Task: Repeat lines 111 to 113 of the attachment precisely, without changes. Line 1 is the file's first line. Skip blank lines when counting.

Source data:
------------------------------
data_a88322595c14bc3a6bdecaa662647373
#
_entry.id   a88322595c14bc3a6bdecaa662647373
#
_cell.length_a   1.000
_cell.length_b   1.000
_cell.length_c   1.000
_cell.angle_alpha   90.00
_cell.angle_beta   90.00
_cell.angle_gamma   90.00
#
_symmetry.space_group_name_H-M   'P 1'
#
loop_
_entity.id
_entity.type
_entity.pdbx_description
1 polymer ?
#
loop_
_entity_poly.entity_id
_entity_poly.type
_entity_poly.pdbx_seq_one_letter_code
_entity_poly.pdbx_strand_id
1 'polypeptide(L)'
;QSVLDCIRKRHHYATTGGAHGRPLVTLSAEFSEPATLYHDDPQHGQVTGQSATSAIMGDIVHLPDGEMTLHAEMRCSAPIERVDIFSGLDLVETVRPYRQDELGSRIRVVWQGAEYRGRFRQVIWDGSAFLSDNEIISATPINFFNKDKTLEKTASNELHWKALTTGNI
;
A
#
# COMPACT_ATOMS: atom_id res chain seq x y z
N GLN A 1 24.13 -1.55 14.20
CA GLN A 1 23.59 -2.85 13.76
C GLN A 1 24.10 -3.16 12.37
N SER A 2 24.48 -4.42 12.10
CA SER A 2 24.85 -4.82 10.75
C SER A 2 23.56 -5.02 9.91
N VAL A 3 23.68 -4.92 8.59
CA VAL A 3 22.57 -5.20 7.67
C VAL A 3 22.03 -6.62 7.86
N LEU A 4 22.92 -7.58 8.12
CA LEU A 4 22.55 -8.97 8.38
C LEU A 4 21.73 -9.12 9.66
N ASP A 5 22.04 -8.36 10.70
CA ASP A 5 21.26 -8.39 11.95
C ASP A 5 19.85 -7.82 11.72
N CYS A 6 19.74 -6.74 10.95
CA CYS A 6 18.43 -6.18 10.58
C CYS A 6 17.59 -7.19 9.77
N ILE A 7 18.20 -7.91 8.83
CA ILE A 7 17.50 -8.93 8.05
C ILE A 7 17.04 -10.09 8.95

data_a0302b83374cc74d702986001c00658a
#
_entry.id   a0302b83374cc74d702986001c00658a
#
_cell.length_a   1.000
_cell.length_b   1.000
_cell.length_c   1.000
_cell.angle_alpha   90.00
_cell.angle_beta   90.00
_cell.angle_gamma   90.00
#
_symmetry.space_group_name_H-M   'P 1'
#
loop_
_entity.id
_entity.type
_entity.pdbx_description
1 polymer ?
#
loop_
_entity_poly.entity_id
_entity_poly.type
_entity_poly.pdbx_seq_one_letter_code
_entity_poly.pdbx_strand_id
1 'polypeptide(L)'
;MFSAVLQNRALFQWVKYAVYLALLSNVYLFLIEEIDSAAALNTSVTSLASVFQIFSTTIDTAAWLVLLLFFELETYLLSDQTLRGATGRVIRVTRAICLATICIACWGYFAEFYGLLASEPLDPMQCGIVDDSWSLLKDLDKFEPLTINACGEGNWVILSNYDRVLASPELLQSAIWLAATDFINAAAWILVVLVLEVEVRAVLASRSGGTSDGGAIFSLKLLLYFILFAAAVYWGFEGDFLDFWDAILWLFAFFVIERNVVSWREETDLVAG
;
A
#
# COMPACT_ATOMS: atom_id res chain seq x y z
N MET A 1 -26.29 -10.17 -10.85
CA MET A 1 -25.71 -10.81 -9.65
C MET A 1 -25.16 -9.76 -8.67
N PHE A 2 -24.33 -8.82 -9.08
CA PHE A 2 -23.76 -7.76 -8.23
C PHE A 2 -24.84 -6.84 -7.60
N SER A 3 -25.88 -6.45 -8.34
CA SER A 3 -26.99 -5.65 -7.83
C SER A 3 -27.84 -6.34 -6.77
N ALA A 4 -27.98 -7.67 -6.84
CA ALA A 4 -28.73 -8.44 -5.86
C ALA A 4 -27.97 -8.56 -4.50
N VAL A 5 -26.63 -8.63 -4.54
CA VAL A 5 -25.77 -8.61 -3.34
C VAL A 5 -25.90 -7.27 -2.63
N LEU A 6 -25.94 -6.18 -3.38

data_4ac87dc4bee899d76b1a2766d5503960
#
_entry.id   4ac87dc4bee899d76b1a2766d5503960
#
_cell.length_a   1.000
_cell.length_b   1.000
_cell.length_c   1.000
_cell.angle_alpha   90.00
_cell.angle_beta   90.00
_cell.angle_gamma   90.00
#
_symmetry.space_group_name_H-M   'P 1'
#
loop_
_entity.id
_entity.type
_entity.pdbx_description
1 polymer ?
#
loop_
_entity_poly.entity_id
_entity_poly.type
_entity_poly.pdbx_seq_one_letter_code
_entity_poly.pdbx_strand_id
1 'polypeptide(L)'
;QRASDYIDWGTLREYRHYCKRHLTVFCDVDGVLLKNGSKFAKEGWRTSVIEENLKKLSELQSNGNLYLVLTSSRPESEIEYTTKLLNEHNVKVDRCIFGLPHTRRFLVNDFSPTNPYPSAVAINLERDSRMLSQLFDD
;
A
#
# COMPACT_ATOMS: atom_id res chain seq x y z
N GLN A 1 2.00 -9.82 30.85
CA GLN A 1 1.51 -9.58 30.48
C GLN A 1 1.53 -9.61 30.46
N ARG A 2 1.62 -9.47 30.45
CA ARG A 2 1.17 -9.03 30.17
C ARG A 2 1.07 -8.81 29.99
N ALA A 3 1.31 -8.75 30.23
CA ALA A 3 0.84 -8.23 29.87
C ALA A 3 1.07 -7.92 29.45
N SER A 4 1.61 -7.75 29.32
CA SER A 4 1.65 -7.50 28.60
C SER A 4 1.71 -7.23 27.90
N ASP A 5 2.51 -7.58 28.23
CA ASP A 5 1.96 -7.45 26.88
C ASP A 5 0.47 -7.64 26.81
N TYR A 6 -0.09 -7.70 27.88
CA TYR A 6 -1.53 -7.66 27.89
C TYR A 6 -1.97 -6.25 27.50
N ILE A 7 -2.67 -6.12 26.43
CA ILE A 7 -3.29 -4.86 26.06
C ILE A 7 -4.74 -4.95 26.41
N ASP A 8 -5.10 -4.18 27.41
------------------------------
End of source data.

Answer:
loop_
_entity.id
_entity.type